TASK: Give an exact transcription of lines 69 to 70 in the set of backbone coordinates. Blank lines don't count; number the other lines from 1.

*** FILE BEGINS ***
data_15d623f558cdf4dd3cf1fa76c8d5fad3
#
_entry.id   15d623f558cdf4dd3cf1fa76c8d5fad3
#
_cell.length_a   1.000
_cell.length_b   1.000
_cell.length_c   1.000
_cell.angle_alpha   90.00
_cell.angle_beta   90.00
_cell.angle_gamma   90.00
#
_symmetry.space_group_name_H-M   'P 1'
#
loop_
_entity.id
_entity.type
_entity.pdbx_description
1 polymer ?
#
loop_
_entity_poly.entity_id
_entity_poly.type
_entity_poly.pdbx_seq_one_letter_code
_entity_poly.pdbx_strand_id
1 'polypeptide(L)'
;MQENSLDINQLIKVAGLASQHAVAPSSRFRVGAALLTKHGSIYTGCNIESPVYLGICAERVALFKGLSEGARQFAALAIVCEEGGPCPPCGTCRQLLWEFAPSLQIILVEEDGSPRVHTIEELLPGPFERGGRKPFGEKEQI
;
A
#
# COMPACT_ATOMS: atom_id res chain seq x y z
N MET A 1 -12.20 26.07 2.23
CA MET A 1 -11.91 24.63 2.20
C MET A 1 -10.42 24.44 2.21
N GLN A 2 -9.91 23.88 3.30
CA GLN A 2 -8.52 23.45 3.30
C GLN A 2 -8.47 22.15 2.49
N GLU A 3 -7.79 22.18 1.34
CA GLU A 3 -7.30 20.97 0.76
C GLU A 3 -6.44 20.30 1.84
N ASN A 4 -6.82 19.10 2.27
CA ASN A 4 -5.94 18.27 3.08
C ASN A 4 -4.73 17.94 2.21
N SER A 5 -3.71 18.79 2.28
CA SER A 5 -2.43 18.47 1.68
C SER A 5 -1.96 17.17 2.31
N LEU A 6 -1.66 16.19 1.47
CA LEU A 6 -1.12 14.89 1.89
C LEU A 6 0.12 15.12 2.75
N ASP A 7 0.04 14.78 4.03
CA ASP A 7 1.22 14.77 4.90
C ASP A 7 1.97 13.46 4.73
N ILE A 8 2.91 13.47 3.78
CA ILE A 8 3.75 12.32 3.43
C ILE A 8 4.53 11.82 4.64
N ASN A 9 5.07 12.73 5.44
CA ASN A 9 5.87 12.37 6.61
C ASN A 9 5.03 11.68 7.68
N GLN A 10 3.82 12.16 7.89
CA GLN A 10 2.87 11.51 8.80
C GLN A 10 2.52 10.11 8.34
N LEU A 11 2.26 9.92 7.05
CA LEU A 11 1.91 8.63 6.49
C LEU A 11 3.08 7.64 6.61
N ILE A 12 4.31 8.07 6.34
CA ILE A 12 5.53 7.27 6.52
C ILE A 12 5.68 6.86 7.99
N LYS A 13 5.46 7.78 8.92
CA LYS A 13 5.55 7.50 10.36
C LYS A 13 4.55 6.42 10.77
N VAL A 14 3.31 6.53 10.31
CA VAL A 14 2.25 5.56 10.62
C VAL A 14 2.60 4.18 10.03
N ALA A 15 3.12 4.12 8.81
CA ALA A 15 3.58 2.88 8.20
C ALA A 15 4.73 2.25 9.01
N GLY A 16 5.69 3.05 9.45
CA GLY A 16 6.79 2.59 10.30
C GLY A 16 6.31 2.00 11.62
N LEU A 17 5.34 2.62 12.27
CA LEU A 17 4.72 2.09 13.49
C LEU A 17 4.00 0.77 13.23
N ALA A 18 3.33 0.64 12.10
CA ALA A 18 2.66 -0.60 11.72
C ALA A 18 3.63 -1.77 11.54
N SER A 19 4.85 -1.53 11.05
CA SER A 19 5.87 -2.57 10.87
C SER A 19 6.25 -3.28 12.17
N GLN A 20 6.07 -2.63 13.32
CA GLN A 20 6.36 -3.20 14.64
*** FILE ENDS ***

C LYS A 13 4.55 6.42 10.77
N VAL A 14 3.31 6.53 10.31